If you simply must have some escape from the evergreen, some specific considerations will be helpful:

  • Choose tree and shrub varieties whose leaves fall late in the season and regrow early.
  • Use in areas where winter privacy is not required.
  • Use species that have a dense branching structure, prune to promote this.
  • If possible, plant in front of other evergreen screening plants.
  • Plant in clumps or groves so trunks, stems, and branches provide screening.
Pool surrounded by excellent privacy plants

Do The Plants ‘Fit-In’?

Finally, you should consider your neighborhood and the style of your home.

While plants don’t go in and out of style to the extent that clothes do, they will still adhere to some basic stylistic tendencies that the best backyards will have picked up on.

Think about it, you wouldn’t want to plant bamboo in front of the Neoclassical architecture of the White House (even if it were a variety hardy enough to live there) nor would you plan the ornament of a cottage garden to accent the minimalism of a modern home.

In the same way a neighborhood can have a particular vernacular that you’ll want to consider when choosing your privacy plants. This is a more subtle and nuanced detail, and could be debated from person to person and place to place, however you know it when you see it, whether done right or done wrong.

Conclusion

Take the time to carefully consider your conditions, space, needs, and overall aesthetic before making your final choices about privacy plants.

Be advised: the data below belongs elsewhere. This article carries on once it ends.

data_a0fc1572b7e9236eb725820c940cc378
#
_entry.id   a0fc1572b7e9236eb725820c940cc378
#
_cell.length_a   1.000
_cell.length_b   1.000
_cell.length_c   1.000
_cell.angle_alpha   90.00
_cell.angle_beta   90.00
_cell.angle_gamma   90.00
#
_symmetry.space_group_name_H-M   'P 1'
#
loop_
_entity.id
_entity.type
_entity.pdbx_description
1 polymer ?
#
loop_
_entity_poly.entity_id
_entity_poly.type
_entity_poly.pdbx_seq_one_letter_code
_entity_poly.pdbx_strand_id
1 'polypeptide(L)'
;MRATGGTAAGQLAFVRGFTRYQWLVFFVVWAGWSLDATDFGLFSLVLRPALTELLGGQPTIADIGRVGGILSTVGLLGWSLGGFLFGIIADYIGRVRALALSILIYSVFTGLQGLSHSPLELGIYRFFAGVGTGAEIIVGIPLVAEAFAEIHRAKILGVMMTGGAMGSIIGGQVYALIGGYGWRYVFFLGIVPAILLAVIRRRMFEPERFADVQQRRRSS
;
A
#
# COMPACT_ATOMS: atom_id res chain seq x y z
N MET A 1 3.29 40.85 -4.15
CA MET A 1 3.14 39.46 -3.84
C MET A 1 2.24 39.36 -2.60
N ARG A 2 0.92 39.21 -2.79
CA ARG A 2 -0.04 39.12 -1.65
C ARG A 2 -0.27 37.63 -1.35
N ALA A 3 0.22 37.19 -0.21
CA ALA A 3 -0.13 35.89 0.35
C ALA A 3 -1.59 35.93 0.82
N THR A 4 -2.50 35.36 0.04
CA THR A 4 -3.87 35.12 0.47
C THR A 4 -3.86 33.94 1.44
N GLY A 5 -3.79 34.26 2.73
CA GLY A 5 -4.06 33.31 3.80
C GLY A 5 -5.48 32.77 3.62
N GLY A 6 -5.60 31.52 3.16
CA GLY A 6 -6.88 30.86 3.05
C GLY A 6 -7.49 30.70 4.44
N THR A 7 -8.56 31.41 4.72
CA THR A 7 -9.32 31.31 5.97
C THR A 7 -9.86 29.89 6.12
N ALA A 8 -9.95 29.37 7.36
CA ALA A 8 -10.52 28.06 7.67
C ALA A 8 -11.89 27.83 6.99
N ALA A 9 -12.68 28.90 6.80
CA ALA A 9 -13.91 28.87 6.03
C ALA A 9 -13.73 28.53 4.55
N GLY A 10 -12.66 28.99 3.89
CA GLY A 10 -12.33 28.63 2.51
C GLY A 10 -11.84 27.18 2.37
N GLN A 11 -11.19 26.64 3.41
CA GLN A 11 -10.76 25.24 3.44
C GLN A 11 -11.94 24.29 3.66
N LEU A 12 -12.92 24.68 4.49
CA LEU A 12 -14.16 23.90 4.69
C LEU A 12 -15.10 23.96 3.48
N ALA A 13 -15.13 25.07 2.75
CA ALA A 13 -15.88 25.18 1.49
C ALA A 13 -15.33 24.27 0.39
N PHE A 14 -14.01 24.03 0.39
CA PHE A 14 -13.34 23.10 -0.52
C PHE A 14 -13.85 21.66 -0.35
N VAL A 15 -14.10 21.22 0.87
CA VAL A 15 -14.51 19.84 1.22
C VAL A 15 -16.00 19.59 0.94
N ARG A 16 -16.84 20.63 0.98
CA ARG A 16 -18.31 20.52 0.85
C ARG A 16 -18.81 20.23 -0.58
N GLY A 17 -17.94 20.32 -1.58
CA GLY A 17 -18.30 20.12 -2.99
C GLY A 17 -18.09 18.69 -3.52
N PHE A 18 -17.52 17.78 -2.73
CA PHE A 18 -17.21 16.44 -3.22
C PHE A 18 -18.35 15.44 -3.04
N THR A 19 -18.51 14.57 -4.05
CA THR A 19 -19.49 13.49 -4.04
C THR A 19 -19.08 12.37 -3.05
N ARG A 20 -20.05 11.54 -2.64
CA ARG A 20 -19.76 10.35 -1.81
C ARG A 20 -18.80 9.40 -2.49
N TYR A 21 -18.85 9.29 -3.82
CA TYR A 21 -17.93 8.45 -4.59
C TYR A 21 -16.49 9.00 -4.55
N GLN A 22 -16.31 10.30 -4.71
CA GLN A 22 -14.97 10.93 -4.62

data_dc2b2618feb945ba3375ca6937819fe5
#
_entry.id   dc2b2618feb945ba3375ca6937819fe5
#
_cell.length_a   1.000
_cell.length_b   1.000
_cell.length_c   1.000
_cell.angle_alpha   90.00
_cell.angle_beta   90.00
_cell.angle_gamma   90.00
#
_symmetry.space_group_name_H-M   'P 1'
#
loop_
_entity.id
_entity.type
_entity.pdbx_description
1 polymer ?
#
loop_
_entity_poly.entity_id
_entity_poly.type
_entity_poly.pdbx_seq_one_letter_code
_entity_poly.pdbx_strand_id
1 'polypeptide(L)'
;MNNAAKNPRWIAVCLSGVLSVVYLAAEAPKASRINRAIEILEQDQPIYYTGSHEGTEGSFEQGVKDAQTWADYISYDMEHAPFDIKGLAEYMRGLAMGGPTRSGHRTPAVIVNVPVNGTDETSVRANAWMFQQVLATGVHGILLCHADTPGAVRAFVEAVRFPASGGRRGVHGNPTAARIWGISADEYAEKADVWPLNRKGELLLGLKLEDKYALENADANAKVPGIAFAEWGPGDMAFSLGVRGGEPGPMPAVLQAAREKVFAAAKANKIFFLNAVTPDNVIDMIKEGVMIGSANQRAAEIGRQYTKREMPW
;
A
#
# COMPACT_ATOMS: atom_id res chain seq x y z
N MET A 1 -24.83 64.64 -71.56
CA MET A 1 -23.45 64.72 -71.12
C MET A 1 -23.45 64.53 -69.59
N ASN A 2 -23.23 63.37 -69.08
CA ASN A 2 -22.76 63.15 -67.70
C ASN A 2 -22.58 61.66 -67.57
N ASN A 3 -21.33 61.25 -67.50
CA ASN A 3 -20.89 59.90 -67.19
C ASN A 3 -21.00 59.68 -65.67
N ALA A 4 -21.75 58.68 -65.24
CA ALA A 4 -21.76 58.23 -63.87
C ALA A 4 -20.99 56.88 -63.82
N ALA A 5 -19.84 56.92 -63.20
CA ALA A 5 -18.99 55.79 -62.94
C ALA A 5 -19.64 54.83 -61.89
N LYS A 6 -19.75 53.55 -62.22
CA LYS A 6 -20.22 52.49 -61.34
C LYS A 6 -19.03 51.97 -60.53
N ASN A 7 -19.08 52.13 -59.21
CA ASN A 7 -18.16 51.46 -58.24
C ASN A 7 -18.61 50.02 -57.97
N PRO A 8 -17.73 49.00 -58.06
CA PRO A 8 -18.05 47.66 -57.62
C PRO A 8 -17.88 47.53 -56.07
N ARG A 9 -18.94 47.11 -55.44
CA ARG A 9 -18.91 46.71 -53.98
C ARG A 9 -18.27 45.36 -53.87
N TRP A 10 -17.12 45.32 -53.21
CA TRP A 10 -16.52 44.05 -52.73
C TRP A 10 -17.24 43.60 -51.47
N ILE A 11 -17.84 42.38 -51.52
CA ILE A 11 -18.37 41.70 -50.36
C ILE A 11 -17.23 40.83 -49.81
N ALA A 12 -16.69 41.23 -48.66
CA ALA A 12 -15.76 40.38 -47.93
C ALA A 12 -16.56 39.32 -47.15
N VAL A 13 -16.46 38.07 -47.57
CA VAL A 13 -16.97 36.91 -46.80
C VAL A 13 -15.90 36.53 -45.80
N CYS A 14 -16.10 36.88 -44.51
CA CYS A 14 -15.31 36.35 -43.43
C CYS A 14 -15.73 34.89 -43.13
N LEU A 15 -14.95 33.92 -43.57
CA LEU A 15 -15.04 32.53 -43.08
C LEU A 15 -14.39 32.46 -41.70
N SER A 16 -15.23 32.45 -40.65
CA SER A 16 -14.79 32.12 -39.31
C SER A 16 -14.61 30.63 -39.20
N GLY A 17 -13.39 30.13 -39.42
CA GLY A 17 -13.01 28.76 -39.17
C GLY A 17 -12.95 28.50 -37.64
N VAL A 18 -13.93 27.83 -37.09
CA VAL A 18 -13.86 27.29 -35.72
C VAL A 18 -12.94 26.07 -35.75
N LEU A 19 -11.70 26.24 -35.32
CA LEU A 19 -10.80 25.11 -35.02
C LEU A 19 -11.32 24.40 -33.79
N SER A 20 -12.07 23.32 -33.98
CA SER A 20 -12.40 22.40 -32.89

Once you have completed this pre-planning, you can next find the genus and species of plant that will fit the bill, and give you and your family a private sanctuary in the comfort of your backyard.

For more help, contact us

A lifelong Oregon resident, Drake has been passionate about plants since childhood, beginning with propagating and growing flowers at his grandfather’s nursery. He opened Drake’s 7 Dees in 1974, while earning degrees in Business and Horticulture from Oregon State University. He later expanded into the design/build side of the industry, allowing him to combine his passion for plants with his love of family by maximizing the quality of family time spent outdoors.

Drake is co-founder of the Oregon Landscape Contractors Association and is a Landscape Industry Certified Manager (LICM)—a designation that less than two percent of landscapers have attained. Additionally, Drake serves on the Board of Directors for the Portland Japanese Gardens, widely regarded as one of the seven best Japanese gardens outside of Japan.

Drake is married to former Oregon Speaker of the House, Lynn Snodgrass. Together, he and Lynn received the Farm Bureau President’s award in 1999 for their service and dedication to agriculture in the state of Oregon. Drake and Lynn have two wonderful daughters, two talented son-in-laws, and seven grandchildren. In his spare time, Drake enjoys camping, water and snow skiing, reading, and of course, gardening.